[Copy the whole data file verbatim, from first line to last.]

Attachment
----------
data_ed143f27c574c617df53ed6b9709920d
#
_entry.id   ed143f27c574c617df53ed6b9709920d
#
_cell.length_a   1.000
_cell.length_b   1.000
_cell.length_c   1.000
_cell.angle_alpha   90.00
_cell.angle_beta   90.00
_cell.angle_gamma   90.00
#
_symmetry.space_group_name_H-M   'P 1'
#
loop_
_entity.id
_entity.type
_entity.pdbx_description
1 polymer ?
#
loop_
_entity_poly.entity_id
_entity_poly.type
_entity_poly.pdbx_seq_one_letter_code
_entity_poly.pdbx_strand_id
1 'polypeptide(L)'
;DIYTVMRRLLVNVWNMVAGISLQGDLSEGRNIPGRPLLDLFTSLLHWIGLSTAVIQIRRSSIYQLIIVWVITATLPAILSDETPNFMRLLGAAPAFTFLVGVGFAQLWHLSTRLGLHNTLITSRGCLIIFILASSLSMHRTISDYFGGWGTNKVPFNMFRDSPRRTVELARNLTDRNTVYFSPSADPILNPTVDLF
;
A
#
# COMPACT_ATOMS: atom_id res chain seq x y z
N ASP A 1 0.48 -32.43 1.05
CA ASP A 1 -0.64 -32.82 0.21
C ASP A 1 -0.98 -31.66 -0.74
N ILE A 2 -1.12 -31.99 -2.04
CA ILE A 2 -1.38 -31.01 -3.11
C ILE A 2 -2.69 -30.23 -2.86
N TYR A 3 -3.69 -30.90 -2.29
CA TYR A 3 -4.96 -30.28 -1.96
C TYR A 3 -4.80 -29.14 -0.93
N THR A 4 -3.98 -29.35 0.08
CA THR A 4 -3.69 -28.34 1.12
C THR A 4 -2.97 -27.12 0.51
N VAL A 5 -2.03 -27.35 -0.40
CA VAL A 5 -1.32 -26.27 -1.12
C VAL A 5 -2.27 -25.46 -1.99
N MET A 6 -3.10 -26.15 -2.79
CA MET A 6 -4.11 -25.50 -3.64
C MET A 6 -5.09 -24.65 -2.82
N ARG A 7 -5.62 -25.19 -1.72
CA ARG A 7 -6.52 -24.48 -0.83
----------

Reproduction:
data_ed143f27c574c617df53ed6b9709920d
#
_entry.id   ed143f27c574c617df53ed6b9709920d
#
_cell.length_a   1.000
_cell.length_b   1.000
_cell.length_c   1.000
_cell.angle_alpha   90.00
_cell.angle_beta   90.00
_cell.angle_gamma   90.00
#
_symmetry.space_group_name_H-M   'P 1'
#
loop_
_entity.id
_entity.type
_entity.pdbx_description
1 polymer ?
#
loop_
_entity_poly.entity_id
_entity_poly.type
_entity_poly.pdbx_seq_one_letter_code
_entity_poly.pdbx_strand_id
1 'polypeptide(L)'
;DIYTVMRRLLVNVWNMVAGISLQGDLSEGRNIPGRPLLDLFTSLLHWIGLSTAVIQIRRSSIYQLIIVWVITATLPAILSDETPNFMRLLGAAPAFTFLVGVGFAQLWHLSTRLGLHNTLITSRGCLIIFILASSLSMHRTISDYFGGWGTNKVPFNMFRDSPRRTVELARNLTDRNTVYFSPSADPILNPTVDLF
;
A
#
# COMPACT_ATOMS: atom_id res chain seq x y z
N ASP A 1 0.48 -32.43 1.05
CA ASP A 1 -0.64 -32.82 0.21
C ASP A 1 -0.98 -31.66 -0.74
N ILE A 2 -1.12 -31.99 -2.04
CA ILE A 2 -1.38 -31.01 -3.11
C ILE A 2 -2.69 -30.23 -2.86
N TYR A 3 -3.69 -30.90 -2.29
CA TYR A 3 -4.96 -30.28 -1.96
C TYR A 3 -4.80 -29.14 -0.93
N THR A 4 -3.98 -29.35 0.08
CA THR A 4 -3.69 -28.34 1.12
C THR A 4 -2.97 -27.12 0.51
N VAL A 5 -2.03 -27.35 -0.40
CA VAL A 5 -1.32 -26.27 -1.12
C VAL A 5 -2.27 -25.46 -1.99
N MET A 6 -3.10 -26.15 -2.79
CA MET A 6 -4.11 -25.50 -3.64
C MET A 6 -5.09 -24.65 -2.82
N ARG A 7 -5.62 -25.19 -1.72
CA ARG A 7 -6.52 -24.48 -0.83